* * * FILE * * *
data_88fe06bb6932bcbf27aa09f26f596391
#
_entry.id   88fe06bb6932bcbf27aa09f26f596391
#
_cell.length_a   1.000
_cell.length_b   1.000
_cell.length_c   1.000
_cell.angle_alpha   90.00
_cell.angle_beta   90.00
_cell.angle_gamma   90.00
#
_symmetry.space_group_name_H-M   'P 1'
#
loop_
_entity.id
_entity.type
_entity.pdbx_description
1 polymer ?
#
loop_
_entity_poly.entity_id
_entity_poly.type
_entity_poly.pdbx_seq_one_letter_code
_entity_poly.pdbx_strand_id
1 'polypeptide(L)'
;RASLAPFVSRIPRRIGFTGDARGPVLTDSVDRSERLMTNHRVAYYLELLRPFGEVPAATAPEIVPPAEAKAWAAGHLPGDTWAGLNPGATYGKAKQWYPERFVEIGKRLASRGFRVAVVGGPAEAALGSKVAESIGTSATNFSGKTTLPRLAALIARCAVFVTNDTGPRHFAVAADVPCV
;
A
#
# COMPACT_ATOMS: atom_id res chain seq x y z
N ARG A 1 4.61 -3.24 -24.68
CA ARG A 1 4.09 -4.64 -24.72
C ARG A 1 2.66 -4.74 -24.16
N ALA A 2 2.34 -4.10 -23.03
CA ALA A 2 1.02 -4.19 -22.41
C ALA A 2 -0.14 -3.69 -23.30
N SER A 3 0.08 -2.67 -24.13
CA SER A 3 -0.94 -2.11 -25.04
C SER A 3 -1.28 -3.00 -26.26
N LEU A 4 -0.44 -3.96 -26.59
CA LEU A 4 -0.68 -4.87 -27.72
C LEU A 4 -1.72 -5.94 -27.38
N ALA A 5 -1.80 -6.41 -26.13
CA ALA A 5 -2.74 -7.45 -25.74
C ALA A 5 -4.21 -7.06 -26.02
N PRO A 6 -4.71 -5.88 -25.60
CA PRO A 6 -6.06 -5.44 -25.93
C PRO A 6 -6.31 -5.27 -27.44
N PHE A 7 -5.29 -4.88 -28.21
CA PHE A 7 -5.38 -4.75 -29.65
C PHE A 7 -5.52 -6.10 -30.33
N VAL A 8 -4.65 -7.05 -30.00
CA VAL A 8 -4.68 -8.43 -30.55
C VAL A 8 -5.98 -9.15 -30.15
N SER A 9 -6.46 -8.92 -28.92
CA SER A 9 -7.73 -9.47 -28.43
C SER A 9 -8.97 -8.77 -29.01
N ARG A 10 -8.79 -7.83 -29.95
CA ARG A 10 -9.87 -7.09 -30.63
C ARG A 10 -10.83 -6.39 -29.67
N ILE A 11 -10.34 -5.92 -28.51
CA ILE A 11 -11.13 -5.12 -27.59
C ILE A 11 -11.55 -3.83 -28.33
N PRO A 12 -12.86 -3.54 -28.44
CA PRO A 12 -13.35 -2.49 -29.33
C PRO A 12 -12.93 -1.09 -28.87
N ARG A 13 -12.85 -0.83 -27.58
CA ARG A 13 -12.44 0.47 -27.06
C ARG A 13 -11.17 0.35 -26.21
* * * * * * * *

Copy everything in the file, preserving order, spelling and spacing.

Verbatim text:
data_88fe06bb6932bcbf27aa09f26f596391
#
_entry.id   88fe06bb6932bcbf27aa09f26f596391
#
_cell.length_a   1.000
_cell.length_b   1.000
_cell.length_c   1.000
_cell.angle_alpha   90.00
_cell.angle_beta   90.00
_cell.angle_gamma   90.00
#
_symmetry.space_group_name_H-M   'P 1'
#
loop_
_entity.id
_entity.type
_entity.pdbx_description
1 polymer ?
#
loop_
_entity_poly.entity_id
_entity_poly.type
_entity_poly.pdbx_seq_one_letter_code
_entity_poly.pdbx_strand_id
1 'polypeptide(L)'
;RASLAPFVSRIPRRIGFTGDARGPVLTDSVDRSERLMTNHRVAYYLELLRPFGEVPAATAPEIVPPAEAKAWAAGHLPGDTWAGLNPGATYGKAKQWYPERFVEIGKRLASRGFRVAVVGGPAEAALGSKVAESIGTSATNFSGKTTLPRLAALIARCAVFVTNDTGPRHFAVAADVPCV
;
A
#
# COMPACT_ATOMS: atom_id res chain seq x y z
N ARG A 1 4.61 -3.24 -24.68
CA ARG A 1 4.09 -4.64 -24.72
C ARG A 1 2.66 -4.74 -24.16
N ALA A 2 2.34 -4.10 -23.03
CA ALA A 2 1.02 -4.19 -22.41
C ALA A 2 -0.14 -3.69 -23.30
N SER A 3 0.08 -2.67 -24.13
CA SER A 3 -0.94 -2.11 -25.04
C SER A 3 -1.28 -3.00 -26.26
N LEU A 4 -0.44 -3.96 -26.59
CA LEU A 4 -0.68 -4.87 -27.72
C LEU A 4 -1.72 -5.94 -27.38
N ALA A 5 -1.80 -6.41 -26.13
CA ALA A 5 -2.74 -7.45 -25.74
C ALA A 5 -4.21 -7.06 -26.02
N PRO A 6 -4.71 -5.88 -25.60
CA PRO A 6 -6.06 -5.44 -25.93
C PRO A 6 -6.31 -5.27 -27.44
N PHE A 7 -5.29 -4.88 -28.21
CA PHE A 7 -5.38 -4.75 -29.65
C PHE A 7 -5.52 -6.10 -30.33
N VAL A 8 -4.65 -7.05 -30.00
CA VAL A 8 -4.68 -8.43 -30.55
C VAL A 8 -5.98 -9.15 -30.15
N SER A 9 -6.46 -8.92 -28.92
CA SER A 9 -7.73 -9.47 -28.43
C SER A 9 -8.97 -8.77 -29.01
N ARG A 10 -8.79 -7.83 -29.95
CA ARG A 10 -9.87 -7.09 -30.63
C ARG A 10 -10.83 -6.39 -29.67
N ILE A 11 -10.34 -5.92 -28.51
CA ILE A 11 -11.13 -5.12 -27.59
C ILE A 11 -11.55 -3.83 -28.33
N PRO A 12 -12.86 -3.54 -28.44
CA PRO A 12 -13.35 -2.49 -29.33
C PRO A 12 -12.93 -1.09 -28.87
N ARG A 13 -12.85 -0.83 -27.58
CA ARG A 13 -12.44 0.47 -27.06
C ARG A 13 -11.17 0.35 -26.21